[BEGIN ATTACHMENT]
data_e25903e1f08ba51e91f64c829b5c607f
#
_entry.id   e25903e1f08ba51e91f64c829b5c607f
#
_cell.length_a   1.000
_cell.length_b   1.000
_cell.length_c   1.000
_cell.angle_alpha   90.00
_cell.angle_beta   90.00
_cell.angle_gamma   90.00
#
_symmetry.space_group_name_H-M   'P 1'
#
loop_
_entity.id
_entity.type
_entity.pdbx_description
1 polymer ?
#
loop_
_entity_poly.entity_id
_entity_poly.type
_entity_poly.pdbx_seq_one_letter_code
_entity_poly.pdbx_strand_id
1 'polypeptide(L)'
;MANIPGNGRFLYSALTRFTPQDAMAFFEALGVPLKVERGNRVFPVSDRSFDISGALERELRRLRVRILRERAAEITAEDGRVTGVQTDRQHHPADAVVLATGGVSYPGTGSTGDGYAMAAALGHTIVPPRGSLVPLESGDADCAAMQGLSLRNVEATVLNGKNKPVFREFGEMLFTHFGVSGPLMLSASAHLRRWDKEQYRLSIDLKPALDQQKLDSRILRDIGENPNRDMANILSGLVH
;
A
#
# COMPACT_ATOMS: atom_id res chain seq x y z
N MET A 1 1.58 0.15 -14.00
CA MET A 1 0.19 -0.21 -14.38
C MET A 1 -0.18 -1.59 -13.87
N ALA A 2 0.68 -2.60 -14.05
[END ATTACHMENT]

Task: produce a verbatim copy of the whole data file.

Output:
data_e25903e1f08ba51e91f64c829b5c607f
#
_entry.id   e25903e1f08ba51e91f64c829b5c607f
#
_cell.length_a   1.000
_cell.length_b   1.000
_cell.length_c   1.000
_cell.angle_alpha   90.00
_cell.angle_beta   90.00
_cell.angle_gamma   90.00
#
_symmetry.space_group_name_H-M   'P 1'
#
loop_
_entity.id
_entity.type
_entity.pdbx_description
1 polymer ?
#
loop_
_entity_poly.entity_id
_entity_poly.type
_entity_poly.pdbx_seq_one_letter_code
_entity_poly.pdbx_strand_id
1 'polypeptide(L)'
;MANIPGNGRFLYSALTRFTPQDAMAFFEALGVPLKVERGNRVFPVSDRSFDISGALERELRRLRVRILRERAAEITAEDGRVTGVQTDRQHHPADAVVLATGGVSYPGTGSTGDGYAMAAALGHTIVPPRGSLVPLESGDADCAAMQGLSLRNVEATVLNGKNKPVFREFGEMLFTHFGVSGPLMLSASAHLRRWDKEQYRLSIDLKPALDQQKLDSRILRDIGENPNRDMANILSGLVH
;
A
#
# COMPACT_ATOMS: atom_id res chain seq x y z
N MET A 1 1.58 0.15 -14.00
CA MET A 1 0.19 -0.21 -14.38
C MET A 1 -0.18 -1.59 -13.87
N ALA A 2 0.68 -2.60 -14.05